SCHORR: Well, if you relieve these countries of part or all of their debt burden, it does help a lot. But, again, as you suggest, this is not the full answer to the problem of the African countries. The idea here would be to take these debts, the rich nations would provide enough money to reimburse the lenders and they'd be compensated for that. But the United States is being asked also not to reduce aid to Africa in their regular appropriation which is sorely needed. The answer to your question is it would be much worse if they didn't get that relief. It's not very good as things are.
SIMON: Federal prosecutors began closing arguments this week in a racketeering trial against cigarette manufacturers. There was a surprise, though. Government lawyers scaled back the amount of money that it's seeking from tobacco companies. The Justice Department now says $10 billion over five years for a national stop smoking awareness program. That's quite a step down from the $130 billion over 25 years...
SCHORR: Yes, indeed.
SIMON: ...that one of the government's star witnesses had recommended. To what do you owe the change?
SCHORR: Well, first of all, the decision to make that change came from the upper reaches of the Justice Department--that is to say, the political appointees and not the hard-working people who've been working on this case for more than a year. So what they're saying now is that all they want now is to have enough money there to keep kids from becoming smokers, not any longer trying to help people already smokers in order to kick the habit. I'll tell you this. If this subject were marijuana instead of tobacco, I think we'd be getting a lot more enthusiasm out of our Justice Department.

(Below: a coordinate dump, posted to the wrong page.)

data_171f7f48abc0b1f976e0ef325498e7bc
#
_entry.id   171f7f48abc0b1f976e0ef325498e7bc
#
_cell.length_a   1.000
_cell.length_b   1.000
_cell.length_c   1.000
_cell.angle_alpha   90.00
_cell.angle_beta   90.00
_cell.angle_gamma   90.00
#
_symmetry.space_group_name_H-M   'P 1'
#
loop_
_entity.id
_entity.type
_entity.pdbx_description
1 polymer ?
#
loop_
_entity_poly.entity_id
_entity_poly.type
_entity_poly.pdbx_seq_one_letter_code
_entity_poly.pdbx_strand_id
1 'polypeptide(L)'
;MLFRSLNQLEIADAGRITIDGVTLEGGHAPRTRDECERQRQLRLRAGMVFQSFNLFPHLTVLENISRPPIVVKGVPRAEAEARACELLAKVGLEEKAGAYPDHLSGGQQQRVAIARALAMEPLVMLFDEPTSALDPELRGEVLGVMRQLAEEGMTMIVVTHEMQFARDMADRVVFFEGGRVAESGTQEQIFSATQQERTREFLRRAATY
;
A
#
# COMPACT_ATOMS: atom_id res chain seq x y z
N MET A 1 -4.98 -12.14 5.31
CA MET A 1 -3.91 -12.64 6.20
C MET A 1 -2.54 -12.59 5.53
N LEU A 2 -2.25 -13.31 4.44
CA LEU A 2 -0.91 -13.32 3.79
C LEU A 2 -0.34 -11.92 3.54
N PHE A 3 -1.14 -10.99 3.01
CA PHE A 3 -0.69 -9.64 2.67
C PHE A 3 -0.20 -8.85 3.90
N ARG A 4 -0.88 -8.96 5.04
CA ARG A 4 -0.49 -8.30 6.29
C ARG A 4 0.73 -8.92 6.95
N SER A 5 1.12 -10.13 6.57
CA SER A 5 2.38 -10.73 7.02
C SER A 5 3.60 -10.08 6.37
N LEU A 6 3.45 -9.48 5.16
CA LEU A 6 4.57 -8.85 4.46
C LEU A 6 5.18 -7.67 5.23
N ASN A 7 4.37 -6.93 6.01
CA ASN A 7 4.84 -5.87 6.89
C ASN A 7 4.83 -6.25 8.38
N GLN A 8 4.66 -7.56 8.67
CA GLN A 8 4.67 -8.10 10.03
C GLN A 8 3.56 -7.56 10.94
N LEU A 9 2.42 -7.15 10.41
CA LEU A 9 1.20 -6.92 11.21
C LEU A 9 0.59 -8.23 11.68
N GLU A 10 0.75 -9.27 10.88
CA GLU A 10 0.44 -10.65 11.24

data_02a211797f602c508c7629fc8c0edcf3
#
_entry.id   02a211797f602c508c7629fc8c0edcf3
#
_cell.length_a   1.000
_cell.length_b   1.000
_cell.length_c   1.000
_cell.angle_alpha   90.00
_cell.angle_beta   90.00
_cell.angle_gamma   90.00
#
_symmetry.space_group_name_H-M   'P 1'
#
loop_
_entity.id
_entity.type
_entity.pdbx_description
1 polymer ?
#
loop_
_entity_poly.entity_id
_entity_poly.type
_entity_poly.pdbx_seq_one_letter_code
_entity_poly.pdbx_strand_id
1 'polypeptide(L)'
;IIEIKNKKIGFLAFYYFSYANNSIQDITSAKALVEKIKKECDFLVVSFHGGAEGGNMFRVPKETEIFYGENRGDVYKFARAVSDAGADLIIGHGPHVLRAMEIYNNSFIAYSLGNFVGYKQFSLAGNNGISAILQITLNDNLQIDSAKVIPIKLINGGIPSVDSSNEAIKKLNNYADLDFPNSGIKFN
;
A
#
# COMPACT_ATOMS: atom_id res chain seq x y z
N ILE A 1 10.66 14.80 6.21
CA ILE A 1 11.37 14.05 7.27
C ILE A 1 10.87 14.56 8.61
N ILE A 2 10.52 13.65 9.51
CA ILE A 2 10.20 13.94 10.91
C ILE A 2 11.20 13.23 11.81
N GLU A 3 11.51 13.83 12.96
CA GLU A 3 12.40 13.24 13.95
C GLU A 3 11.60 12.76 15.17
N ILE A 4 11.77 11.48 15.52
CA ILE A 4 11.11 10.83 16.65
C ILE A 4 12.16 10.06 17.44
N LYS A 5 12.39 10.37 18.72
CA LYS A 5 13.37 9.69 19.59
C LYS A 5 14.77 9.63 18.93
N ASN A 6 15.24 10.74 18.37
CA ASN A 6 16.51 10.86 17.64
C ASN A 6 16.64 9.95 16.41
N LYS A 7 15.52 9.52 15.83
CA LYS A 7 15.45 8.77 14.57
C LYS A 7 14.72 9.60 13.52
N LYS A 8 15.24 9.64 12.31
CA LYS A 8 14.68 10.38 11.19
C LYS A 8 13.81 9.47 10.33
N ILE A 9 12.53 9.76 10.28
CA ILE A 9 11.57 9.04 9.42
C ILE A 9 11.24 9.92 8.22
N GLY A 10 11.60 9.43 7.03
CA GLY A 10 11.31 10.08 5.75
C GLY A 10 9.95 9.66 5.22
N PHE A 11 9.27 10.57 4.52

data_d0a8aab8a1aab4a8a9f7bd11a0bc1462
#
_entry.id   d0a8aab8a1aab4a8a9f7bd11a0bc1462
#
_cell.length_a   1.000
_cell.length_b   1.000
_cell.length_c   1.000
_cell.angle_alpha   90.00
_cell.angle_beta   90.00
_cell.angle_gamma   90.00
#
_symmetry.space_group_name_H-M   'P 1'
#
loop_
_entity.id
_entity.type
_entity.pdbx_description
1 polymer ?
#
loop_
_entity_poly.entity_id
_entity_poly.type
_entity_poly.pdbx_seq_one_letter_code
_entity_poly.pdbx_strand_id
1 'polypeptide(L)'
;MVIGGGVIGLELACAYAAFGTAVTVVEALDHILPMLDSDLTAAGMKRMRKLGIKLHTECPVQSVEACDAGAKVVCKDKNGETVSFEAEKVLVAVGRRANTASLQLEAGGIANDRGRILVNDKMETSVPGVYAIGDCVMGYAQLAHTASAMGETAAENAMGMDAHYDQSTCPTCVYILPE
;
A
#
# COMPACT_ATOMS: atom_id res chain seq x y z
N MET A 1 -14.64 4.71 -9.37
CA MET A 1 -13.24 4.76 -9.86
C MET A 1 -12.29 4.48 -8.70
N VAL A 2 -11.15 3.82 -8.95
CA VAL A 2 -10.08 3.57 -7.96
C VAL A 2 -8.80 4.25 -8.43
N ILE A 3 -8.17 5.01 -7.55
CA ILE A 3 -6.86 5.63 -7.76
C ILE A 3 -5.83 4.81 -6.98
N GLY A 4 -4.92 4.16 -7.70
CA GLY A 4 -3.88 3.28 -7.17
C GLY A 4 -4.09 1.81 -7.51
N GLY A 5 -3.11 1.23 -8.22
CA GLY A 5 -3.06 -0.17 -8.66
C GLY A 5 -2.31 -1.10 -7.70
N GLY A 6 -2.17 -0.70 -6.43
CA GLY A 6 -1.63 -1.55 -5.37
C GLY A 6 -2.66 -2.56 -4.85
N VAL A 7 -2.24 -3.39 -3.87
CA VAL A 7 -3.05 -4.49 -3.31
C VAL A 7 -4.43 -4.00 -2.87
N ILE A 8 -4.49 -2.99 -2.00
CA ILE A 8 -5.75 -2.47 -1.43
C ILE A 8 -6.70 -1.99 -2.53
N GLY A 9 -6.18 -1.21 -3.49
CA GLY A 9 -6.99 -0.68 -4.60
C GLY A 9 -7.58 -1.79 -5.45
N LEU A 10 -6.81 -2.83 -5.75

SIMON: President Bush is asking Congress to renew and make permanent several provisions of the Patriot Act that is scheduled to expire later this year. The Patriot Act was approved by Congress after the September 11, 2001, attacks to improve intelligence on terrorist suspects. It allows for expanded surveillance, more use of material witness warrants and for secret proceedings in some immigration cases.
SIMON: Do people in Congress who are opposed to the Patriot Act, or think there have been abuses, have the votes to amend the act?
SCHORR: It doesn't look that way, the chances are. It's very difficult to find people brave enough to oppose and vote against a bill which is called an anti-terrorist bill. And it's true that the idea now is to expand the abilities of the FBI, to use surveillance. And a Senate committee had already voted to give the FBI some more of these powers, and I guess they'll get it.
SIMON: In line with that, there's a report by the Justice Department's inspector general this week that the FBI missed at least five opportunities to further investigate some of the September 11th hijackers before the hijacking in September 11th, said that once the FBI learned the men had entered the United States, there wasn't follow-up with much urgency.
SCHORR: Well, yes, but please remember that before 9/11, that's when our hearts were young and gay, or let me find another way of saying that. In any event, the report speaks to bureaucratic obstacles, communications breakdowns, lack of urgency and not even reacting when they were told there's very suspicious young men taking all this flight training. It won't happen again I guess.
SIMON: Recruitment figures are showing the US Army will miss its May recruitment goals by as much as 25 percent. Army's brought in about a thousand new recruiters. What are the implications of this shortfall practically?
SCHORR: One word, Iraq. First of all, you go to Iraq, and they have this retention where you may not come back when you thought you were coming back because they don't have enough forces. And now it doesn't look as wonderful to these young people as it did before. And so they're not being recruited.
SIMON: Dan, thanks very much.
SCHORR: Thank you.